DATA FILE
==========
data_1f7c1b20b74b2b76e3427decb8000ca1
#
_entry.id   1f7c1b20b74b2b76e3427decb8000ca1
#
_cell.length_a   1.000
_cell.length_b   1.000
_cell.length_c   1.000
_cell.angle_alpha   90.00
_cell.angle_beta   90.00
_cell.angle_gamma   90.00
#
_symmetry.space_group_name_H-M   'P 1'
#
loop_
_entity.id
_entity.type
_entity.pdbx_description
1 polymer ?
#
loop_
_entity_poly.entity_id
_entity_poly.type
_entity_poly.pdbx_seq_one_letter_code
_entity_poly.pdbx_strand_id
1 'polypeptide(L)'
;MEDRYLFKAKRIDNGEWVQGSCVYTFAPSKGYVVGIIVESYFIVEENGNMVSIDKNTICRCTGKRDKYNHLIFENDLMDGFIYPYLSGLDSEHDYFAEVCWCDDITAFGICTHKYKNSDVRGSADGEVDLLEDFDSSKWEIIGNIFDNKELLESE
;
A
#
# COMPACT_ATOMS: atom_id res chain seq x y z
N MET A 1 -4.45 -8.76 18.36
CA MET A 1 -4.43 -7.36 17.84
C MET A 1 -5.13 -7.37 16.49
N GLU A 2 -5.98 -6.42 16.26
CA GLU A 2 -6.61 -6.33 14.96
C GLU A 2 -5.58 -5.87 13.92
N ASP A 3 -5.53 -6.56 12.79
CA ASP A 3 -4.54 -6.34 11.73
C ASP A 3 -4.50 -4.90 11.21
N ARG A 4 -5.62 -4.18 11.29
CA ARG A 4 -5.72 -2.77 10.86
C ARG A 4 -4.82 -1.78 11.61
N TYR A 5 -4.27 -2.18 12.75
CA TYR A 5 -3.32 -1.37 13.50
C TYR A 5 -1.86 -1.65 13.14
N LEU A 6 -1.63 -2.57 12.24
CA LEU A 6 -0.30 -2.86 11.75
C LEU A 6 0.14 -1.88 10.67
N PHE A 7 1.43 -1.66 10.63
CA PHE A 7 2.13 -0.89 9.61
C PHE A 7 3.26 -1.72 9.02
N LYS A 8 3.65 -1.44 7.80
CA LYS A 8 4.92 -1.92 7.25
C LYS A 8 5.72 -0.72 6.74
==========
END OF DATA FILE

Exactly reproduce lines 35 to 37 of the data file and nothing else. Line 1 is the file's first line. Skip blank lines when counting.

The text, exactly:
CA GLU A 2 -6.61 -6.33 14.96
C GLU A 2 -5.58 -5.87 13.92
N ASP A 3 -5.53 -6.56 12.79